A Trick to Fewer Exercises and Better Exercise Results

Time is an obstacle even if you love to exercise. When every minute counts this can reduce the number of exercises you need to do. If on the other hand you’ve got all the time in the world to exercise and you’re not seeing results (first reduce your exercise time by making the exercise more challenging!), surprising your muscles with a new challenge can be just the thing to see and feel a difference.

Creating change in muscle is about several factors. These principles of fitness need to exist, even for maintenance. The body isn’t after all, going to maintain if it’s exposed to the same stimulus over and over. It adapts, then plateaus, and then begins to slide backward.

Overload is applying a calculated stress to your body keeps change happening in a safe structured way. Intensity is what we’re talking about. If you’re doing resistance training that is sometimes more sets, more repetitions, or even smarter in this second half of life is increasing weight or increasing power, or time under tension.

Slowing down so you have more time under tension can change a light weight’s effect on you.

Here’s how this works. Take the example of the squat in the workout card (you can click on the image and download one to take with you). All you need to safely try this is you (body weight) and a ball.

  1. Start at the top with the ball in your lower back. Heels should be far enough away from the wall so when you lower to a down position you’re knees are at a 90 degree angle over your heels. There shouldn’t be pressure at your knees.
  2. Lower to your personal low (no lower than hips even with knees).
  3. Instead of rising to the top to begin again, rise half way up.
  4. Return to the bottom of the squat.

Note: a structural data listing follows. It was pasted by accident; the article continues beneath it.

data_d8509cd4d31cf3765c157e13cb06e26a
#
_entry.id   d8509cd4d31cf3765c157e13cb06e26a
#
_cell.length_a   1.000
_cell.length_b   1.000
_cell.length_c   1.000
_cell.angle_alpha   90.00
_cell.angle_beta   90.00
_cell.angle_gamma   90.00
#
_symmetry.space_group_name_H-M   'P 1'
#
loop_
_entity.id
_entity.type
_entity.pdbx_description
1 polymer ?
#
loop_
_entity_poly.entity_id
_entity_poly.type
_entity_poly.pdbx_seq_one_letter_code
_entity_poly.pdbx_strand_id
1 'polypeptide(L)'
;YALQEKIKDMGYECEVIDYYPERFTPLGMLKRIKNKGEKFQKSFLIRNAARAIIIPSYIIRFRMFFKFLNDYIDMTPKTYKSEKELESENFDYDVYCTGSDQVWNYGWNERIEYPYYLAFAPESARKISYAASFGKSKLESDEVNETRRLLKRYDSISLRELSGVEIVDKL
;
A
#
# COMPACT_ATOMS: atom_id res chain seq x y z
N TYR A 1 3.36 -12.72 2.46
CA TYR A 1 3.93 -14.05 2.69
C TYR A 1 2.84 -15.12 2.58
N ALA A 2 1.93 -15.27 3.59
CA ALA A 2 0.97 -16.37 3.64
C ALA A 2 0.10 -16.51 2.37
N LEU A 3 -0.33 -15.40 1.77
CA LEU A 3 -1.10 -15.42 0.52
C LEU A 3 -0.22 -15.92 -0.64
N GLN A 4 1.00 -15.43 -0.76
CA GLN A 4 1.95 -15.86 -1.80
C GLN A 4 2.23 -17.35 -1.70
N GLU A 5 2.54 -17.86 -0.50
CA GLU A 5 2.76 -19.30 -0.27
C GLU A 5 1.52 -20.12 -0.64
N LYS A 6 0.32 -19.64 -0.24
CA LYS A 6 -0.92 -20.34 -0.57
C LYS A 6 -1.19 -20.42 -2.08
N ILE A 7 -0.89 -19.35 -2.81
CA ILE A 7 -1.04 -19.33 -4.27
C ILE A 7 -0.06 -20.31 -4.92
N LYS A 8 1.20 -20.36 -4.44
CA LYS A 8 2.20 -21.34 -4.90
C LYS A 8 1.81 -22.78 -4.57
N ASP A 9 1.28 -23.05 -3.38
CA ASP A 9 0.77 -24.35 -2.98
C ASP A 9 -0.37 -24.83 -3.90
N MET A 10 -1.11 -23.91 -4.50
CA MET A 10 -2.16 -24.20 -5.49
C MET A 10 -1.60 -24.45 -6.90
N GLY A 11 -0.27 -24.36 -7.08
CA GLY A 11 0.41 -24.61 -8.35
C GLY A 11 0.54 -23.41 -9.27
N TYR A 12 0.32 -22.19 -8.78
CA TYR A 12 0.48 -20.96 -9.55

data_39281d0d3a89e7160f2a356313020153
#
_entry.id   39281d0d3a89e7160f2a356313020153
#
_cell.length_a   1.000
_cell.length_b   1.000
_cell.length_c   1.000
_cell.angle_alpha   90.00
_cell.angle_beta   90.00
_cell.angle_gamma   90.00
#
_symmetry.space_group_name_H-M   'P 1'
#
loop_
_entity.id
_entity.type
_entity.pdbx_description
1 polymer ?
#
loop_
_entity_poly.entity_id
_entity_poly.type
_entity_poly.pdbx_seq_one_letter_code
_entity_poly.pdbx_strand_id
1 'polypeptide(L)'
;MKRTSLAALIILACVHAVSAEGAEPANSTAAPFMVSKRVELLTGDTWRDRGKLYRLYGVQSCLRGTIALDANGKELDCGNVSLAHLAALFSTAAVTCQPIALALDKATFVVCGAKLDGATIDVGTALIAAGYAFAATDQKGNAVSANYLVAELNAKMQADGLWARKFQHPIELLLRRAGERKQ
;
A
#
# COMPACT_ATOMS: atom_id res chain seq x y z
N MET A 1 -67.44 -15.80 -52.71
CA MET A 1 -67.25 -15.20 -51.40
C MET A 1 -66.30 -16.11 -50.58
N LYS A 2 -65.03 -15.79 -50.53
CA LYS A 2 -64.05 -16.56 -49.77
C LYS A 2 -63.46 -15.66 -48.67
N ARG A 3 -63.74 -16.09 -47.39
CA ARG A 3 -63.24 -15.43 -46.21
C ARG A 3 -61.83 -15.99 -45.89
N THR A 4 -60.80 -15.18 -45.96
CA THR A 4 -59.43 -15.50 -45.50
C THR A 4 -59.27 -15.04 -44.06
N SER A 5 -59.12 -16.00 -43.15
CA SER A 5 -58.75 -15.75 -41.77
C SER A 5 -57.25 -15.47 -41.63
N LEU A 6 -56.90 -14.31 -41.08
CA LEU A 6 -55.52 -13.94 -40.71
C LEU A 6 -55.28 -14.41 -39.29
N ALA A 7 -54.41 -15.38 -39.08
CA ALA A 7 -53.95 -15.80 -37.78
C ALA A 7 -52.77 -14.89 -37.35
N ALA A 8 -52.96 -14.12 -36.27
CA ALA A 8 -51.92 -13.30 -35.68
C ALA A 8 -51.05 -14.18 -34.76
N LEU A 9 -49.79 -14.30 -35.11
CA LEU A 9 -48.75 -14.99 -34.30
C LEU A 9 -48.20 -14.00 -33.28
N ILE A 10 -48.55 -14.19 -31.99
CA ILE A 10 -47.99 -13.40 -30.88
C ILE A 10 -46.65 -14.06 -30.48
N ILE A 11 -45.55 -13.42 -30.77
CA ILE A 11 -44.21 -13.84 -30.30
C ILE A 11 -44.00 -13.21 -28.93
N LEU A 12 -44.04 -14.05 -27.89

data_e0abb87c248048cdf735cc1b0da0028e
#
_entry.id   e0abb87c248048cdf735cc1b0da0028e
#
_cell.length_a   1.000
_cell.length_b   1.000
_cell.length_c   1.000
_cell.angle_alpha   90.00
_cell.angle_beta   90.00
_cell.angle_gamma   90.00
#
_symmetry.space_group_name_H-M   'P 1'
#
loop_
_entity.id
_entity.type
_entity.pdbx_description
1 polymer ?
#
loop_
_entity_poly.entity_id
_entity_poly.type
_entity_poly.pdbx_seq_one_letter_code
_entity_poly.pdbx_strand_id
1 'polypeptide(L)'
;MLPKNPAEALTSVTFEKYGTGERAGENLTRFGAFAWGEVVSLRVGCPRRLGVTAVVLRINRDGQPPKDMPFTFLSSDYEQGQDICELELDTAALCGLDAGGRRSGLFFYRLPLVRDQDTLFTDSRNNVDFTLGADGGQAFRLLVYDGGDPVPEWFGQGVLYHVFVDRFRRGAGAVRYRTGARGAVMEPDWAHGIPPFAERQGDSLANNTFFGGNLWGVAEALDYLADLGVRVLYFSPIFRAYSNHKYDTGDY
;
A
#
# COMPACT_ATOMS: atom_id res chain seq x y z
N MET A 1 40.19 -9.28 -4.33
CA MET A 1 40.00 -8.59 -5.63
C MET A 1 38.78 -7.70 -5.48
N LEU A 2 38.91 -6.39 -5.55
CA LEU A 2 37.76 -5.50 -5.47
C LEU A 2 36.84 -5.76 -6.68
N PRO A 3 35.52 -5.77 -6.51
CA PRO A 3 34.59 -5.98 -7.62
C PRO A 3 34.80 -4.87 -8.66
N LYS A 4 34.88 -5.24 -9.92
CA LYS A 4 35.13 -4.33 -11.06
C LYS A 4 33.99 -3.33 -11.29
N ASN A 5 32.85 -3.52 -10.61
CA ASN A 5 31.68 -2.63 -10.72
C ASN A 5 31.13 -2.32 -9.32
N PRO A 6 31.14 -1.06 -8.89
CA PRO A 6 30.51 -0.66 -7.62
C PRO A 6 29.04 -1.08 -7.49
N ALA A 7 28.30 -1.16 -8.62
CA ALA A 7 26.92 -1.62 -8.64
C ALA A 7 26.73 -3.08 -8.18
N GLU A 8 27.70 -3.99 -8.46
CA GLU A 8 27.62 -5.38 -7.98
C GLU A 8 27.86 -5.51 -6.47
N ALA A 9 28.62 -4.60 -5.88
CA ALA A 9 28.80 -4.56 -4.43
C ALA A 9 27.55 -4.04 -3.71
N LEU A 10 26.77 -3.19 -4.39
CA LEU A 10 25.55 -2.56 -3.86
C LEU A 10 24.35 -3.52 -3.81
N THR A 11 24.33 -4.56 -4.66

5. Press through the heels to return to the starting position.

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Compare 15 of those to 15 “normal” squats down and up. You may find you fatigue at 10 or 12. You most likely will feel the work emphasizing your glutes and hips as there is more time under tension at the point where the muscles are working the hardest.

This is a good mental call to attention as well as a physical one. You can’t let your mind drift too far or you’ll forget where you are in your repetition. Sometimes that’s what’s needed to bump you off a plateau.

This system works with any exercise. It works well both with body weight and with strength training machines, cable exercises, and free weights.

  • traveling when you have just body weight and need a little more overload.
  • you’re cautious about increasing weights but want more challenge.
  • you know you race through your workout and need to slow down for better results

Join me on the Flipping 50 TV Facebook page where I jump in and do live video demos you can do with me to learn new moves and answer your Q about fitness after 50.


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Circumference outside of both arms, at the armpit

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Halfway btwn shoulder & elbow, arm extended.

Find the widest point of girth at the hips

Right Thigh
Standing with weight on both legs, measure halfway between knee cap and hip flexor

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